LanDAC disputes the theory proffered by Tse. In an earlier statement to us they replied, “We consider that the current scale of relaxation of closed roads in South Lantau will not generate negative impacts on the environment and the natural habitats.” They further point out that these policies are perfectly in line with the Chief Executive’s policy address from January last year.

Tse is scathing in his criticism of the peculiarities influencing development in Lantau. “It is rarely the case that the development of a region employs having an advisory committee give suggestions and advice. Other projects such as North East New Territories and Hung Shui Kiu New Development Areas have not been like this.” He goes on, “Only the development of Lantau has employed such a format. I think this has bypassed all of the existing consultation mechanisms. I mean, they are not particularly useful anyway, but to completely bypass them takes the issue to an entirely new level.” 

Yam reckons that LanDAC is merely a cheering team for the Chief Executive’s decisions, blindly supporting him. After all, in LanDAC’s own words the institution was established to, “Advise the government on the social and economic development opportunities on Lantau with a view to capitalising on the benefits brought by major infrastructure projects in the area and the synergy between Hong Kong and the PRD [Pearl River Delta] so as to meet the long-term development needs of Hong Kong.” 

One cannot help but feel the frustration of local residents and those who are trying to protect the island’s natural environment. Tse recalls, “This is not the first time that the suggestion of relaxing traffic control has been raised. The Transport Department and Planning Department have been firm in the past that South Lantau Road should not be opened up.” The change in attitude of the relevant departments is as mystifying as it is worrying.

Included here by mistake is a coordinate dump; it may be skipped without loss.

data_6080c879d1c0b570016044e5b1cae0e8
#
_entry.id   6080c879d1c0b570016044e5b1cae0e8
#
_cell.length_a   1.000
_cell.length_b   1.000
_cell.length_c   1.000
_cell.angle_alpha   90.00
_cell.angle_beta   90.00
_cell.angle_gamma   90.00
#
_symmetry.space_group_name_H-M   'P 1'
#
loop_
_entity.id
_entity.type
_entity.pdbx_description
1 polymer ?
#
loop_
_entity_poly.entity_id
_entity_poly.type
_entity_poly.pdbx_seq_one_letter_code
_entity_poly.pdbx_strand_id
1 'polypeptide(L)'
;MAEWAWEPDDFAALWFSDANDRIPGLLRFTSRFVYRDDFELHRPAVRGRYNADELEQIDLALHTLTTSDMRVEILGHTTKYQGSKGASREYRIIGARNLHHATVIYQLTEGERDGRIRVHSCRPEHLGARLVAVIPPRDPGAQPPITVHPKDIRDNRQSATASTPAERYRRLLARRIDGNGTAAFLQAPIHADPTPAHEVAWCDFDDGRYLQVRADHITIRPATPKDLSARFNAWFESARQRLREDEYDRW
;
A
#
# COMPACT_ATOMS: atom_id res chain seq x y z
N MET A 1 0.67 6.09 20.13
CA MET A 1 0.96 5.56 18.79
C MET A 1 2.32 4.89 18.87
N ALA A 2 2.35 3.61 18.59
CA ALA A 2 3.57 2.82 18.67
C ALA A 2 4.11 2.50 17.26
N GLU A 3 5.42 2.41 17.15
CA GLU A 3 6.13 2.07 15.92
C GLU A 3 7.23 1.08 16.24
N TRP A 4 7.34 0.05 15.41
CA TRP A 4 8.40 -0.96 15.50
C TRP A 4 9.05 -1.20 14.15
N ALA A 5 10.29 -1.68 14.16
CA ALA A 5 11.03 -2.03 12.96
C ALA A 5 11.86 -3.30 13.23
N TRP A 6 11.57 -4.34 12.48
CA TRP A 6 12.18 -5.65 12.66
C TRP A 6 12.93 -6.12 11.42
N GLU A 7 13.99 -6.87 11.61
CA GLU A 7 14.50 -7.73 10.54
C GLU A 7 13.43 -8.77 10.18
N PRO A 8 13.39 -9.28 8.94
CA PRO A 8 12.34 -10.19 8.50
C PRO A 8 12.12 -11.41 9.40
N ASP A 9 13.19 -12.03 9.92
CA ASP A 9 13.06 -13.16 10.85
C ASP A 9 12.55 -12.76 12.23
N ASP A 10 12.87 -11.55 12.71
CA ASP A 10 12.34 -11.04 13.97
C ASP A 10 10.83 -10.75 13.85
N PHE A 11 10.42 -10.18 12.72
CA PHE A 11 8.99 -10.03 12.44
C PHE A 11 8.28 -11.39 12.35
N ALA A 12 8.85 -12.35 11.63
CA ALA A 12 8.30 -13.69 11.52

Both Tse and Yam highlight that this is very different to what the government suggested in 2007, when conservation appeared the prime concern regarding development in Lantau. Yam remembers, “In 2007, the Lantau Development Task Force held 22 meetings with different groups and stakeholders. We actually had discussions, nine press conferences and more than 540 reports before finalising the Lantau Development Concept Plan.” 

To put this into perspective, there has been no public consultation by LanDAC before their first and only report to date. “Having a public consultation after you have a report does not mean much – it’s putting on a show,” scoffs Yam. “In these ‘public consultations’, there are maybe several hundred people in the hall. [The government] present their ideas with a PowerPoint, then they randomly pick someone by drawing lots to express what they think for one or two minutes. There may be 40 to 50 people who could speak, but it is never a conversation, and you can hardly achieve anything with this sort of consultation.”

“To protect Lantau has been very difficult, as there are no victims like during an eviction to create noise,” sighs Tse. To open up South Lantau Road could be a slippery slope. Introducing more traffic on to a road that can’t sustain it invites development of the road, encouraging higher levels of traffic and further expansion, thus creating a damaging cycle of continuous development.

Perhaps we in Hong Kong are in some way to blame. As urban blocks become ever more stifling, Lantau has increasingly become a place for Hongkongers to escape the bustle of city life and spend some quiet time closer to nature. But even if the public consultation turns out to be a stunt, local residents are determined to use their voices to make a difference and maintain Lantau for the future.

If you’d like to speak up on the development of Lantau, visit LanDAC’s Public Engagement Exercise at landac.hk.